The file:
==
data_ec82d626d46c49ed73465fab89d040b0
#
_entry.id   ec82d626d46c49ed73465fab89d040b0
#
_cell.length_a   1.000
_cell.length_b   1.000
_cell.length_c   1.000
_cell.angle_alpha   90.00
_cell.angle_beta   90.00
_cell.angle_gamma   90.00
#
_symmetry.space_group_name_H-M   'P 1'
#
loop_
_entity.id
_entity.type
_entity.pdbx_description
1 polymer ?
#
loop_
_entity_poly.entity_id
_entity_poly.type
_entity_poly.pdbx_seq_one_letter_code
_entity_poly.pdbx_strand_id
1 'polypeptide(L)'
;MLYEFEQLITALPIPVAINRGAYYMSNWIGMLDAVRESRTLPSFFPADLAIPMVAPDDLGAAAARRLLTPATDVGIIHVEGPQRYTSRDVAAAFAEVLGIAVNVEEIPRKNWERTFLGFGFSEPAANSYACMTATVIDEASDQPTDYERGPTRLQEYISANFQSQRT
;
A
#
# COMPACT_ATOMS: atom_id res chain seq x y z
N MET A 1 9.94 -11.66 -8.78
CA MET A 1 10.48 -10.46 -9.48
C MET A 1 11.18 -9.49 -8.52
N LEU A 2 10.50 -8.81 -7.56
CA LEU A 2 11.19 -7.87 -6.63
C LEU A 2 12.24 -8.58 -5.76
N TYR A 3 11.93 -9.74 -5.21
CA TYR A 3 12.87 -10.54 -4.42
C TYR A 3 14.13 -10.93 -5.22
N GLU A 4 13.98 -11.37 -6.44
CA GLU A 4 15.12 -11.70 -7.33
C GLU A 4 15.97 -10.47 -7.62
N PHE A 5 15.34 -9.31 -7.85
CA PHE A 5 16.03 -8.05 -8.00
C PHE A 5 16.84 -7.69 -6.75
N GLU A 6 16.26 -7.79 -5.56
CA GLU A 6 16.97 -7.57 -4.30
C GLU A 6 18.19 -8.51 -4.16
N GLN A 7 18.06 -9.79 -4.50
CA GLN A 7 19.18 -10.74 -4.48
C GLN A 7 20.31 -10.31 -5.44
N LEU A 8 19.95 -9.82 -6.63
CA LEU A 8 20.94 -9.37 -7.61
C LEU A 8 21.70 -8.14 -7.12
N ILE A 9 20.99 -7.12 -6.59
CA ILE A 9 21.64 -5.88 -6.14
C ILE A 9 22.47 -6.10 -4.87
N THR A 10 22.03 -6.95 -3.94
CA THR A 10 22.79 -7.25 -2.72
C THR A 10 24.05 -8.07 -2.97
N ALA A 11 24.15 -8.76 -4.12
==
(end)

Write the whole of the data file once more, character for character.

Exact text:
data_ec82d626d46c49ed73465fab89d040b0
#
_entry.id   ec82d626d46c49ed73465fab89d040b0
#
_cell.length_a   1.000
_cell.length_b   1.000
_cell.length_c   1.000
_cell.angle_alpha   90.00
_cell.angle_beta   90.00
_cell.angle_gamma   90.00
#
_symmetry.space_group_name_H-M   'P 1'
#
loop_
_entity.id
_entity.type
_entity.pdbx_description
1 polymer ?
#
loop_
_entity_poly.entity_id
_entity_poly.type
_entity_poly.pdbx_seq_one_letter_code
_entity_poly.pdbx_strand_id
1 'polypeptide(L)'
;MLYEFEQLITALPIPVAINRGAYYMSNWIGMLDAVRESRTLPSFFPADLAIPMVAPDDLGAAAARRLLTPATDVGIIHVEGPQRYTSRDVAAAFAEVLGIAVNVEEIPRKNWERTFLGFGFSEPAANSYACMTATVIDEASDQPTDYERGPTRLQEYISANFQSQRT
;
A
#
# COMPACT_ATOMS: atom_id res chain seq x y z
N MET A 1 9.94 -11.66 -8.78
CA MET A 1 10.48 -10.46 -9.48
C MET A 1 11.18 -9.49 -8.52
N LEU A 2 10.50 -8.81 -7.56
CA LEU A 2 11.19 -7.87 -6.63
C LEU A 2 12.24 -8.58 -5.76
N TYR A 3 11.93 -9.74 -5.21
CA TYR A 3 12.87 -10.54 -4.42
C TYR A 3 14.13 -10.93 -5.22
N GLU A 4 13.98 -11.37 -6.44
CA GLU A 4 15.12 -11.70 -7.33
C GLU A 4 15.97 -10.47 -7.62
N PHE A 5 15.34 -9.31 -7.85
CA PHE A 5 16.03 -8.05 -8.00
C PHE A 5 16.84 -7.69 -6.75
N GLU A 6 16.26 -7.79 -5.56
CA GLU A 6 16.97 -7.57 -4.30
C GLU A 6 18.19 -8.51 -4.16
N GLN A 7 18.06 -9.79 -4.50
CA GLN A 7 19.18 -10.74 -4.48
C GLN A 7 20.31 -10.31 -5.44
N LEU A 8 19.95 -9.82 -6.63
CA LEU A 8 20.94 -9.37 -7.61
C LEU A 8 21.70 -8.14 -7.12
N ILE A 9 20.99 -7.12 -6.59
CA ILE A 9 21.64 -5.88 -6.14
C ILE A 9 22.47 -6.10 -4.87
N THR A 10 22.03 -6.95 -3.94
CA THR A 10 22.79 -7.25 -2.72
C THR A 10 24.05 -8.07 -2.97
N ALA A 11 24.15 -8.76 -4.12